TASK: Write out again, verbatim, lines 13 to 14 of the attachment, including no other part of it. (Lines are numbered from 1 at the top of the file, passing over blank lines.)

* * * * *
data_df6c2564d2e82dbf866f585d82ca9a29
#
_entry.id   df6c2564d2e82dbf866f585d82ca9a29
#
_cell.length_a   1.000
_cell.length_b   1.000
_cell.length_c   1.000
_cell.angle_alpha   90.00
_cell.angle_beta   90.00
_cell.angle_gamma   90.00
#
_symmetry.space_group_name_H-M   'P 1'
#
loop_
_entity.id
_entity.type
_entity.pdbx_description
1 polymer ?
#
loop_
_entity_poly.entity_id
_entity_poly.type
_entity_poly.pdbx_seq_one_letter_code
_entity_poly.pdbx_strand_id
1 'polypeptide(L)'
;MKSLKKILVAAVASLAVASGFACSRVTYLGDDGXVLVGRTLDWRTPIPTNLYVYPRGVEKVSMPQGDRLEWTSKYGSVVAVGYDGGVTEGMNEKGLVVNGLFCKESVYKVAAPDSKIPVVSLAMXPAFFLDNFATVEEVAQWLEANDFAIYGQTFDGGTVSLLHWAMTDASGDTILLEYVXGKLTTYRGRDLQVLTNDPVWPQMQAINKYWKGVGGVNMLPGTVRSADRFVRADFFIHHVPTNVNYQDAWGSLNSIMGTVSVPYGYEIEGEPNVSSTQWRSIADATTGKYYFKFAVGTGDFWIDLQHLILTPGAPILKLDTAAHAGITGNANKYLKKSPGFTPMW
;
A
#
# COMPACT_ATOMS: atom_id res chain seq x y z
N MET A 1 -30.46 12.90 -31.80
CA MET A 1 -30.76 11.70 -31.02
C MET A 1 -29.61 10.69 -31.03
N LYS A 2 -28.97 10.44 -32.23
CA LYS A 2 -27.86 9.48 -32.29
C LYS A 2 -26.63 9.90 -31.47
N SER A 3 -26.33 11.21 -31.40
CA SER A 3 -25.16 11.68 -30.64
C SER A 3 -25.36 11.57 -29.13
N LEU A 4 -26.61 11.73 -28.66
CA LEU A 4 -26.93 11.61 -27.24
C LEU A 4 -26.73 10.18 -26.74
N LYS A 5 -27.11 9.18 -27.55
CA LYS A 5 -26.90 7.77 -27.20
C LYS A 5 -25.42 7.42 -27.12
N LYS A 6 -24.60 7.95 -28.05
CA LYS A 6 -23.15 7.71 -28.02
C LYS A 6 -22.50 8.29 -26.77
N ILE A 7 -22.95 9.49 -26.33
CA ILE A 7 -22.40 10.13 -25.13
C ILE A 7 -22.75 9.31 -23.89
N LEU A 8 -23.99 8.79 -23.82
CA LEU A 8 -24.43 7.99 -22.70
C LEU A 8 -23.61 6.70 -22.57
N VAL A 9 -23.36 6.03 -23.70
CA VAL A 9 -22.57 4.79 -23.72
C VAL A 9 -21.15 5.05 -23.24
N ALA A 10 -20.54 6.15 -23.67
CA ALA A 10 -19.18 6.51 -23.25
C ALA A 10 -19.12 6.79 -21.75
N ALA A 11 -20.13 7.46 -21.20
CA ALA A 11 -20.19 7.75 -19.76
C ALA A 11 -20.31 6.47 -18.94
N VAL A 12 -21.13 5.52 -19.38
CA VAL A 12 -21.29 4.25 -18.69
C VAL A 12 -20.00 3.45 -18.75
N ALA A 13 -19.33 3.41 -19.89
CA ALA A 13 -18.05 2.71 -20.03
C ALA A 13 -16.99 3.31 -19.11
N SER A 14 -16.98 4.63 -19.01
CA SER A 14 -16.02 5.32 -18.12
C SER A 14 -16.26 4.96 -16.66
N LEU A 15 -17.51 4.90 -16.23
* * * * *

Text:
#
loop_